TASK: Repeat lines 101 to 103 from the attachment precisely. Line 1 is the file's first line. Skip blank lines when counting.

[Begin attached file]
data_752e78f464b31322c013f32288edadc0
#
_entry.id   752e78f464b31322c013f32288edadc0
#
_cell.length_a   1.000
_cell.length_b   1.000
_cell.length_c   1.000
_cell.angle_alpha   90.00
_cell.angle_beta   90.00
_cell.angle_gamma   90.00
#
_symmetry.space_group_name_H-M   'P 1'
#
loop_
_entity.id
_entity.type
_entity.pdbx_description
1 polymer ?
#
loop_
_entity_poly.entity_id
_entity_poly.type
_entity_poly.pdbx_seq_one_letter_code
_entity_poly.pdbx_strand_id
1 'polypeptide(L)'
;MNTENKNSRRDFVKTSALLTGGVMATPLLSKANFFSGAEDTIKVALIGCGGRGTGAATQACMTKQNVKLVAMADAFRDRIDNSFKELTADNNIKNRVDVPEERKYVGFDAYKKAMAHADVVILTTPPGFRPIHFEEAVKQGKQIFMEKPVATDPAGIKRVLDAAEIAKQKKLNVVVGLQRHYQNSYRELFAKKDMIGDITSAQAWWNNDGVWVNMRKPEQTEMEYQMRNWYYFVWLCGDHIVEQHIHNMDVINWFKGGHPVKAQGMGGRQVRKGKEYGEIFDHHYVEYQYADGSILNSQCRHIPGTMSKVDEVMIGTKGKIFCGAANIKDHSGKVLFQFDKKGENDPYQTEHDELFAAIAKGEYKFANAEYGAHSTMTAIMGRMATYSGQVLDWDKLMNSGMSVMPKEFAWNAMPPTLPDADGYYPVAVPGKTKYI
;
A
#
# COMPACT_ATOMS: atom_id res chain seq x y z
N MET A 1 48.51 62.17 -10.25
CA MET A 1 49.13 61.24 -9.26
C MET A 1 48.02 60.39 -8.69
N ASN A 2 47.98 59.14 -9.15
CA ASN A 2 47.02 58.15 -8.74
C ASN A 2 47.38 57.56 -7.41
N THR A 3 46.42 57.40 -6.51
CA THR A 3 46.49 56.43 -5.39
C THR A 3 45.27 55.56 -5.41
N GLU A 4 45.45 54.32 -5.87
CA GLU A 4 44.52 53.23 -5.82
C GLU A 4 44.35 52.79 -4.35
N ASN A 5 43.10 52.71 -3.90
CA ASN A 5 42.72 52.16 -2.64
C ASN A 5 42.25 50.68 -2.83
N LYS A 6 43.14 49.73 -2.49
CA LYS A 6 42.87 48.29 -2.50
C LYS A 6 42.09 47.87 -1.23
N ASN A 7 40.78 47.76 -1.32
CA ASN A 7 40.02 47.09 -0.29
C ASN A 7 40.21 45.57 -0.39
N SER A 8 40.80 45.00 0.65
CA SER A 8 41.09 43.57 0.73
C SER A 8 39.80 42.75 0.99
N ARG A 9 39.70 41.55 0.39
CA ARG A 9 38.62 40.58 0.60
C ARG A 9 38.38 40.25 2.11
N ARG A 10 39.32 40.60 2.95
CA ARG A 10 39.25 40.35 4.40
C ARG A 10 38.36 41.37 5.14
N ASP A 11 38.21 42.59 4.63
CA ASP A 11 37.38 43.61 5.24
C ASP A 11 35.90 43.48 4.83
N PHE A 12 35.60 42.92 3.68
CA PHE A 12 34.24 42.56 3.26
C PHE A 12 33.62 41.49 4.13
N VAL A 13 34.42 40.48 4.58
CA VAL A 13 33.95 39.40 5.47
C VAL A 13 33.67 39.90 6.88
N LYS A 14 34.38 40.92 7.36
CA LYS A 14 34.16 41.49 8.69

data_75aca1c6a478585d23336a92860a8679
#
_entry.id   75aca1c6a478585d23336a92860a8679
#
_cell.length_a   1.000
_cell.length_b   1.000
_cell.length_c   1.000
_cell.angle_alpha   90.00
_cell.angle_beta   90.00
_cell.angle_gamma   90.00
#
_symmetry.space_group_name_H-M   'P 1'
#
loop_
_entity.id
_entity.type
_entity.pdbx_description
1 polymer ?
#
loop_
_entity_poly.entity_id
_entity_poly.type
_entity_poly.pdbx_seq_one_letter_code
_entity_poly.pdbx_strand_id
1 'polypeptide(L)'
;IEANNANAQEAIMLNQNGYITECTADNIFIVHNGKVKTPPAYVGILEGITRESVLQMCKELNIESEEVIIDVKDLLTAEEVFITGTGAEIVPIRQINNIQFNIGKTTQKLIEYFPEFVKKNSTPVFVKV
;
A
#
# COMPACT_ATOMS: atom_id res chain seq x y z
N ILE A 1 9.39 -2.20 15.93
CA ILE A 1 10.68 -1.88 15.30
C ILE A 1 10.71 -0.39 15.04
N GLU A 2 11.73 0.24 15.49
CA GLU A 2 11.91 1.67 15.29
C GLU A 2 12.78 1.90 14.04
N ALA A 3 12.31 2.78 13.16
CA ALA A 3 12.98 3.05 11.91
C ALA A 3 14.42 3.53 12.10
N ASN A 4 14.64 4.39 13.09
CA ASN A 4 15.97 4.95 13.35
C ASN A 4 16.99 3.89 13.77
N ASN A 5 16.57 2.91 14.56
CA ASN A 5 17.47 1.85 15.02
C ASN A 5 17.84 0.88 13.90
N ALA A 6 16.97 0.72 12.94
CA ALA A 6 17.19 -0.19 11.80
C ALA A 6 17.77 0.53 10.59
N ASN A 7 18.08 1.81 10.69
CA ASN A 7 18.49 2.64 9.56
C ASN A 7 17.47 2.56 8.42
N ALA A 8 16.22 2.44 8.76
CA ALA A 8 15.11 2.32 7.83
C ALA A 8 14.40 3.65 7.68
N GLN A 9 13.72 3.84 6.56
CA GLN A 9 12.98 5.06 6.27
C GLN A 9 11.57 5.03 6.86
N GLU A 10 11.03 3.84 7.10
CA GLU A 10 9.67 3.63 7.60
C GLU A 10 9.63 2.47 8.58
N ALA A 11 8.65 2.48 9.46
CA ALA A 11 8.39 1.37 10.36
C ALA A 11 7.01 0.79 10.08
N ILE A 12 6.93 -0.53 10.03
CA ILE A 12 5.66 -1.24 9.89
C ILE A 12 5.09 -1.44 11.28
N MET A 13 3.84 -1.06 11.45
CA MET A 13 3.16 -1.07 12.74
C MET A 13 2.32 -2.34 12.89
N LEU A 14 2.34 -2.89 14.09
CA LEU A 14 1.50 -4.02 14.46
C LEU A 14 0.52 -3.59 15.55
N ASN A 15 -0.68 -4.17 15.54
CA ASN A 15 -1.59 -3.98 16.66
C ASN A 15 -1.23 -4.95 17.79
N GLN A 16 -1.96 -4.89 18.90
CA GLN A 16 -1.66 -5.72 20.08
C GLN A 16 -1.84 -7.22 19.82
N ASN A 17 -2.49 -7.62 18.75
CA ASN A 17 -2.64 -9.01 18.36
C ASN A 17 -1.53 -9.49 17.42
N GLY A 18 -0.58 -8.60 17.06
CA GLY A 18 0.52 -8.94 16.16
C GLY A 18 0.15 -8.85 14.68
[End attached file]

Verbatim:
# COMPACT_ATOMS: atom_id res chain seq x y z
N ILE A 1 9.39 -2.20 15.93
CA ILE A 1 10.68 -1.88 15.30